CBN Debits Banks N430bn, Short-Term Rates Dip
For failing to lend 65% of the total deposit to the real sector, the Central Bank of Nigeria (CBN) sterilised a whooping sum of N430 billion from banks amidst uncertainties in the economy. Local deposit money banks’ appetite for loans has been impacted by a weak macroeconomic condition – with inflation accelerating strongly and weak naira.
Banks are weighing the impacts of tight economic conditions on default risk amidst growing problem loans. Fitch Ratings said in a note that some Nigerian lenders are seeing stage two loans growing faster than anticipated.
The situation was driven by the devaluation of the naira that forced corporates to report large FX losses in their books. Data from the Nigerian Exchange showed that first-half earnings releases were coloured by negative impacts of revaluation losses on companies’ bottom lines across sectors.
According to reports, banks’ clients in the manufacturing sector are facing a tough time getting access to forex, the same situation facing other sectors like consumer goods and retail and commerce.
Despite the large debit due to the higher cash reserves ratio, liquidity in the financial system remained heavy. This kept short-term interest rates at single digits lower, according to data from FMDQ Exchange.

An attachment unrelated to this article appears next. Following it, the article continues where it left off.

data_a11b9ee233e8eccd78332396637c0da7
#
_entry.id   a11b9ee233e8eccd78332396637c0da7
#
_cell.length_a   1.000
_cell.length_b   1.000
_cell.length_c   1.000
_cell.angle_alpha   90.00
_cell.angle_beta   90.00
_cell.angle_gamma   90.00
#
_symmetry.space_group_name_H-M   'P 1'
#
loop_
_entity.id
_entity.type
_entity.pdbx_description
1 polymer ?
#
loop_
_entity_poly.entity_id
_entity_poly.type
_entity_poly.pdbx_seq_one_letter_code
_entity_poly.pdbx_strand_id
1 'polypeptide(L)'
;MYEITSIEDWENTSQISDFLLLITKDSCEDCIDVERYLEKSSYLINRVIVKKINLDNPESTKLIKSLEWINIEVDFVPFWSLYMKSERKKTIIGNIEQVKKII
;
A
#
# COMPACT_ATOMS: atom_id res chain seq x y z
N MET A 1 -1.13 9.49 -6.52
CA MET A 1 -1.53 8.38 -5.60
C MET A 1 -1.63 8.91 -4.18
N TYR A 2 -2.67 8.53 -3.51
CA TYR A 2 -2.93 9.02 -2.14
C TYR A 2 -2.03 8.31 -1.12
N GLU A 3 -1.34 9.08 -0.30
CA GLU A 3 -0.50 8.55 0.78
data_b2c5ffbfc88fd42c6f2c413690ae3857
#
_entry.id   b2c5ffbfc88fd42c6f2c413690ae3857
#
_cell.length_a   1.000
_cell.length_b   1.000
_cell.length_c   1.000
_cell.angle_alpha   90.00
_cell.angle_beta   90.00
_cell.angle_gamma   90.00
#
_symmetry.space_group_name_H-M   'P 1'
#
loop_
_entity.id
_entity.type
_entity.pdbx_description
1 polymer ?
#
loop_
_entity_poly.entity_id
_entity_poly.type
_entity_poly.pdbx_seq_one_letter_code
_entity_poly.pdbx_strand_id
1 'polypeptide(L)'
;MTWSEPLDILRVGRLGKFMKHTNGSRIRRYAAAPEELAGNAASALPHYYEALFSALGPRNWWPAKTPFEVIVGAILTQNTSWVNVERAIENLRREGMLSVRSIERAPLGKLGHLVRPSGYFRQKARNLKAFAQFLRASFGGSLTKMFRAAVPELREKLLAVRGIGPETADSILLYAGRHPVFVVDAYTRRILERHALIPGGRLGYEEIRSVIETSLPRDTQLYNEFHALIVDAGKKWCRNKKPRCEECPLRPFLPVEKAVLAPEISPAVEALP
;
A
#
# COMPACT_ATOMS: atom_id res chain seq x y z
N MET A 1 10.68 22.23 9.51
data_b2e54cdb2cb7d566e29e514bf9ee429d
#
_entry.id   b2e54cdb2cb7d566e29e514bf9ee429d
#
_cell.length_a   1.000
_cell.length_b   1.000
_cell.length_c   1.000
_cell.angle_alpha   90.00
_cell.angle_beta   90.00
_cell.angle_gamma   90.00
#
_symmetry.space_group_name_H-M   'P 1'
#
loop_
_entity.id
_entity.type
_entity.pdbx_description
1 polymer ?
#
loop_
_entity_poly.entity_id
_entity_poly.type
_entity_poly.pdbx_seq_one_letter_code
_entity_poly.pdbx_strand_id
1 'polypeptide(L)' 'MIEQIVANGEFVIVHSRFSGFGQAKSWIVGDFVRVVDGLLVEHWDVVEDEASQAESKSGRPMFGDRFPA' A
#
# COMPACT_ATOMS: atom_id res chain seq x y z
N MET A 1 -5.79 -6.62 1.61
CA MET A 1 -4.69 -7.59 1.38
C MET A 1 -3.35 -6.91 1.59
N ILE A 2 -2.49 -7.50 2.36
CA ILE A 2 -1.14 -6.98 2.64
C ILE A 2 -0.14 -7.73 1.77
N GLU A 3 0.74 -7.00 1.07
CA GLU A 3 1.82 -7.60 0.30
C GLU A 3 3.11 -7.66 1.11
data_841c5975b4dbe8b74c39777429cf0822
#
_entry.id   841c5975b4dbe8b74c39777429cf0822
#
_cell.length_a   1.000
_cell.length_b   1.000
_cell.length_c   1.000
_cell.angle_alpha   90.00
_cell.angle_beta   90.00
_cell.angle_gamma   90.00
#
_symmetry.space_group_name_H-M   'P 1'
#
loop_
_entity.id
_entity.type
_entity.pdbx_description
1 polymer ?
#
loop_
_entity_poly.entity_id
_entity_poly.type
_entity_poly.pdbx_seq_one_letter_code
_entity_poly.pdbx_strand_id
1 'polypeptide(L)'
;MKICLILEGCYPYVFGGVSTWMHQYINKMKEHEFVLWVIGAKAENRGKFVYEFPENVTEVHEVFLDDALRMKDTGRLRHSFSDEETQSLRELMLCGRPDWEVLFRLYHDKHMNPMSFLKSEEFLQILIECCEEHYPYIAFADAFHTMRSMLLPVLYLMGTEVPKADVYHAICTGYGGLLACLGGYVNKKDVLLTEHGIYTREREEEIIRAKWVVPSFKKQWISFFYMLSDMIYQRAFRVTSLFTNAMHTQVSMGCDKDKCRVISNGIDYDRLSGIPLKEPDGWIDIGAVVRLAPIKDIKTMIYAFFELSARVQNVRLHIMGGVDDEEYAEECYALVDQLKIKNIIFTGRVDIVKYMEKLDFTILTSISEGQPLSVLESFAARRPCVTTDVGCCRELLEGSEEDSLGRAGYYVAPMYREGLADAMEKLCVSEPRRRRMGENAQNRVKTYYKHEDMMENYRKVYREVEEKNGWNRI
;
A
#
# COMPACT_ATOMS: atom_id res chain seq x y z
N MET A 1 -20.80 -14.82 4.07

At the close of business last week, the overnight rate contracted by 3 basis points to 1.7%. Analysts highlighted that the depressed interbank rate was supported by the prior week’s healthy system liquidity coupled with this week’s inflows from OMO maturities of N10.00 billion.
The amount that found its way into the financial system then reduced the impact of the week’s cash reserve debit of N430.43 billion) across the banking system. Accordingly, the system liquidity averaged a net long position of N479.10 billion last week versus a net long position of N804.77 billion in the previous week. Naira Devaluation Deepens Economic Crisis in Nigeria